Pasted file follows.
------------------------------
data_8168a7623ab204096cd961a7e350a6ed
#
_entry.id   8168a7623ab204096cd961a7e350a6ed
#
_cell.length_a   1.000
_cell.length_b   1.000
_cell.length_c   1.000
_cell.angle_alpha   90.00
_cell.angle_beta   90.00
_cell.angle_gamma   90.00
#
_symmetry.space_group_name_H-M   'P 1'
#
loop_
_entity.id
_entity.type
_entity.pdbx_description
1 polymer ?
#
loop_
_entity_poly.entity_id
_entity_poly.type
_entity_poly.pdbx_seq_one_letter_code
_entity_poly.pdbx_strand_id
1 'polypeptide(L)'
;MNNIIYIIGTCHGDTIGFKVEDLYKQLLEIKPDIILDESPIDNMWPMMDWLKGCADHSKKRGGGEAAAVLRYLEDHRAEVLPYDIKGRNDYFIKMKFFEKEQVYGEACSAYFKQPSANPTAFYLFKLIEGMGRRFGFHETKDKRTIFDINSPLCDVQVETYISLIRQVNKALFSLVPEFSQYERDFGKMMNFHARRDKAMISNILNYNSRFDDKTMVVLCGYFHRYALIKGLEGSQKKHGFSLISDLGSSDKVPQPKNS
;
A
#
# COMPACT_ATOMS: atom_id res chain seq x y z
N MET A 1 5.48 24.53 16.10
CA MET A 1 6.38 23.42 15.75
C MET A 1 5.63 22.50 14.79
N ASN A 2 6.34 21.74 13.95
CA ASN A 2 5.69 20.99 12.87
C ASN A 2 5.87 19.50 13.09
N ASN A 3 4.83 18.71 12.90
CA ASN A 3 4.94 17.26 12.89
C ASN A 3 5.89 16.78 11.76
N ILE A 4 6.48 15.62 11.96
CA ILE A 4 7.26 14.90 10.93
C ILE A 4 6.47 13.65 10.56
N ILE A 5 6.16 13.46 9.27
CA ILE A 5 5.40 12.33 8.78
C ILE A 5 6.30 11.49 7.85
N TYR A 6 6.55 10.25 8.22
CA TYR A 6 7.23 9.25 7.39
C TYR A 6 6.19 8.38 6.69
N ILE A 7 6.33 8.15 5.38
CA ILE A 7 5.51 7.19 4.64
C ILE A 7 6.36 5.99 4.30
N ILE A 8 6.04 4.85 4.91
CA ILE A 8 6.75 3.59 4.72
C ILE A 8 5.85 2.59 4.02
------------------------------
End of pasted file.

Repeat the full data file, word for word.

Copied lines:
data_8168a7623ab204096cd961a7e350a6ed
#
_entry.id   8168a7623ab204096cd961a7e350a6ed
#
_cell.length_a   1.000
_cell.length_b   1.000
_cell.length_c   1.000
_cell.angle_alpha   90.00
_cell.angle_beta   90.00
_cell.angle_gamma   90.00
#
_symmetry.space_group_name_H-M   'P 1'
#
loop_
_entity.id
_entity.type
_entity.pdbx_description
1 polymer ?
#
loop_
_entity_poly.entity_id
_entity_poly.type
_entity_poly.pdbx_seq_one_letter_code
_entity_poly.pdbx_strand_id
1 'polypeptide(L)'
;MNNIIYIIGTCHGDTIGFKVEDLYKQLLEIKPDIILDESPIDNMWPMMDWLKGCADHSKKRGGGEAAAVLRYLEDHRAEVLPYDIKGRNDYFIKMKFFEKEQVYGEACSAYFKQPSANPTAFYLFKLIEGMGRRFGFHETKDKRTIFDINSPLCDVQVETYISLIRQVNKALFSLVPEFSQYERDFGKMMNFHARRDKAMISNILNYNSRFDDKTMVVLCGYFHRYALIKGLEGSQKKHGFSLISDLGSSDKVPQPKNS
;
A
#
# COMPACT_ATOMS: atom_id res chain seq x y z
N MET A 1 5.48 24.53 16.10
CA MET A 1 6.38 23.42 15.75
C MET A 1 5.63 22.50 14.79
N ASN A 2 6.34 21.74 13.95
CA ASN A 2 5.69 20.99 12.87
C ASN A 2 5.87 19.50 13.09
N ASN A 3 4.83 18.71 12.90
CA ASN A 3 4.94 17.26 12.89
C ASN A 3 5.89 16.78 11.76
N ILE A 4 6.48 15.62 11.96
CA ILE A 4 7.26 14.90 10.93
C ILE A 4 6.47 13.65 10.56
N ILE A 5 6.16 13.46 9.27
CA ILE A 5 5.40 12.33 8.78
C ILE A 5 6.30 11.49 7.85
N TYR A 6 6.55 10.25 8.22
CA TYR A 6 7.23 9.25 7.39
C TYR A 6 6.19 8.38 6.69
N ILE A 7 6.33 8.15 5.38
CA ILE A 7 5.51 7.19 4.64
C ILE A 7 6.36 5.99 4.30
N ILE A 8 6.04 4.85 4.91
CA ILE A 8 6.75 3.59 4.72
C ILE A 8 5.85 2.59 4.02